Process. The word makes people shudder.
At least, it used to make me shudder. I thought that it could be eliminated by having good people on your team. I was wrong for one simple reason: even the best people have bad days.
If you're executing an inbound marketing program, creating content on a consistent basis, or communicating with the outside world at all as an organization, you need a content process that's flexible enough to allow for creativity in your team, but that also serves as a safety net when things go wrong.
We've worked on content creation processes for numerous clients over the years, and here are 5 keys to designing a content creation process that works.
1) Be Responsive To The Unique Needs Of Your Team
Let's smash a couple myths. First, there is no perfect content creation process. Second, it's probably not going to work to just copy the process that another team or business uses to get their content out the door. Your team has unique needs. You need to design your process around them.
As you sit down and start formalizing a content creation process, we recommend evaluating the strengths and weaknesses of your team in order to identify where the process should focus. You could even use a SWOT analysis. Once you're done, it's time to design a process that builds on those strengths and safeguards against those weaknesses.
2) Don't Give Into "We Don't Need That" Syndrome
If I had a nickel for every time someone said "this process step isn't relevant to us," I'd be a millionaire. Most people usually say this when we're talking about a creative brief or a review checklist or worksheet. They're typically objecting because it seems difficult or constraining to follow a specific format when they provide input. These same people are often the ones that are the worst about providing helpful guidance on a project.
If you find yourself objecting to either the creative brief or review worksheet portions of a process, don't get rid of them. Beginning a project with a thorough and strategic creative brief is the key to smooth content creation process. A review worksheet is essential to gathering feedback that is relevant and appropriate. Without these two pieces it will be difficult to create amazing content on a consistent basis.
3) Checklists Are Your Friend
It's usually necessary to outline your entire process in a flow chart to make sure you're comprehending all the details. You may stick it into a PowerPoint when you ask your executive team to buy in. Both of these tools serve a purpose, but if you stop there you'll struggle to get your new process off the ground.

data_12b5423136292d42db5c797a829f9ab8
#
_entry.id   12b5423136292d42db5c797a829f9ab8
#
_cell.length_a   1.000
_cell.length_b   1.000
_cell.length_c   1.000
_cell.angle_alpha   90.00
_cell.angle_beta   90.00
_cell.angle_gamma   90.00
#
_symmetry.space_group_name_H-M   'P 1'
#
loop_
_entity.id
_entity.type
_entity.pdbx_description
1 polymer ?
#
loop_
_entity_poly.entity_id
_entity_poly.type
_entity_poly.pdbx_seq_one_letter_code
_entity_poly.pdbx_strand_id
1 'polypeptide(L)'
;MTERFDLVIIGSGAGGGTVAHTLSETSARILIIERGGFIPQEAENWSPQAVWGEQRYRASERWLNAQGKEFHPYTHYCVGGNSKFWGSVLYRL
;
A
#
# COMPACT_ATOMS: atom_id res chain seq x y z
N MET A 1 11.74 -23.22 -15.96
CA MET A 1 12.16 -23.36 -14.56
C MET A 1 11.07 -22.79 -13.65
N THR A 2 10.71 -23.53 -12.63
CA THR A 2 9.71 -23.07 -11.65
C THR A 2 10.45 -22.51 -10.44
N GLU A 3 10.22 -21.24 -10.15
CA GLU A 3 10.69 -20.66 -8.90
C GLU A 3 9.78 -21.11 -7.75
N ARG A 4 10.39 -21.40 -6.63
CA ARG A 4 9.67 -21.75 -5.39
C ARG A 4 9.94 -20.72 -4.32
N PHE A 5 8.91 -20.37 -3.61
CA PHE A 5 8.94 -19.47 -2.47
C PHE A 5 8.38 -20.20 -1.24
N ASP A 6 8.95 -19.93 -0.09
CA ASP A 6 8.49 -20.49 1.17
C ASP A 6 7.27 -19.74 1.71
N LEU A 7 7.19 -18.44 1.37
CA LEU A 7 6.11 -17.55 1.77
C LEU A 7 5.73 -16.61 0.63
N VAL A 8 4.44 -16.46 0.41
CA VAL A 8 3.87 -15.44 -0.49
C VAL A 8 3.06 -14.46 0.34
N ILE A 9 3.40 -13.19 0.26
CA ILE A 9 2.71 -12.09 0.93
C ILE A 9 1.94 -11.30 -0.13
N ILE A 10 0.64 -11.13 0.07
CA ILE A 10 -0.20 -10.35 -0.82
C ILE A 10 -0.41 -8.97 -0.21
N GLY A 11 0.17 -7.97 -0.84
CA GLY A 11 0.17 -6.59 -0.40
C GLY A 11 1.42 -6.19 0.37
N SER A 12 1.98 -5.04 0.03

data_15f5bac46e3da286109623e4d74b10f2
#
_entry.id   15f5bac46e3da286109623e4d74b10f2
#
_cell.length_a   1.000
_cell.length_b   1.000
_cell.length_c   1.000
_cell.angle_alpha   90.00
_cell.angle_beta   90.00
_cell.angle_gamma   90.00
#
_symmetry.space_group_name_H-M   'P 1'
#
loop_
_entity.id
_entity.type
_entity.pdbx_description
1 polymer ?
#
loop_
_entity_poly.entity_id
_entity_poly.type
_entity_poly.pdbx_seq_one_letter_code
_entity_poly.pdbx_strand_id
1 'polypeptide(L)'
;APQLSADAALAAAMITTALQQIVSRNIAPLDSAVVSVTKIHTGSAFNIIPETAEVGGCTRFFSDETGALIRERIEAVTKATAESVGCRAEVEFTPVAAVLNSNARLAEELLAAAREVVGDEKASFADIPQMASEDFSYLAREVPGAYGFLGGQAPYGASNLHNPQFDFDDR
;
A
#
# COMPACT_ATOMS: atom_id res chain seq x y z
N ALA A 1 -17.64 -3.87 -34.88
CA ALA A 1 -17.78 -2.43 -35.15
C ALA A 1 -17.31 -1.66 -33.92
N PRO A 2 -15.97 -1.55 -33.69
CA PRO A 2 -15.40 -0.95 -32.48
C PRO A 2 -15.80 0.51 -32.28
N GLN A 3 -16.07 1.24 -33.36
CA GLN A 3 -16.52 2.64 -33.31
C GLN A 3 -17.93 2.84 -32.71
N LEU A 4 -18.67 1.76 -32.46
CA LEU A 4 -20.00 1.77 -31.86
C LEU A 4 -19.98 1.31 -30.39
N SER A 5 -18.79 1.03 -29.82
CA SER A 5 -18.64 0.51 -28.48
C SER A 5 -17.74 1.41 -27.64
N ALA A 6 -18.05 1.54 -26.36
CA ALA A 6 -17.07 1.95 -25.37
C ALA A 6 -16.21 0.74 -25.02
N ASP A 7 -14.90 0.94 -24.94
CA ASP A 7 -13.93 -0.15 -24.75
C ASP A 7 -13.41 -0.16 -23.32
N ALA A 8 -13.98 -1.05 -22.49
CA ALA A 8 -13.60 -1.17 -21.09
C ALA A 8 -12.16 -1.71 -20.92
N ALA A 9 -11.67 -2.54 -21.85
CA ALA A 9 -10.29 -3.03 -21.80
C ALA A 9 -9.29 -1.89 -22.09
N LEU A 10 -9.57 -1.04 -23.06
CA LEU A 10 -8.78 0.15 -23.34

We've found that creating a couple simple checklists can make a world of difference in the ongoing effectiveness to your content creation. You might consider one or all of these three:
- Process overview checklist
- Content creation checklist
- Content review checklist
By giving your team a cheat sheet for each step, you're empowering them to follow it for the long term.
4) Keep It Simple
The first agency I worked at had a 90-step process for creating an email. This process lived on a physical piece of paper called a buckslip. This buckslip was carried from desk to desk as someone completed their task. The process was so complex that it required a traffic manager to help keep the jobs going despite the fact that there were numerous project managers at the agency who could have easily kept things moving . It also took three months.
The three outcomes of this process should come as no surprise to you:
- Everyone loathed the overall process
- No one owned their individual steps
- It was nearly impossible to create relevant and fresh content
This agency's process should be a cautionary tale about over-complication. It never ends well. It's much better to focus on keeping things simple by providing guardrails that will keep your content creation on track without discouraging individual initiative or ownership.
5) Create Opportunities To Get Out Of The Weeds
When we focus in on deadlines and deliverables, we often lose sight of both the overall strategy and past performance data that can help inform what content we create and when. When we lose sight of the overall strategy, our content becomes ineffective.
Your process should include key moments that force the team to refer back to past performance data and remind people of the strategy. We've found that a monthly editorial planning meeting is a great place to do that. These built-in reminders are hardly difficult, and they keep the entire team on track.
What have you found important in your team's content creation process? We'd love to hear.
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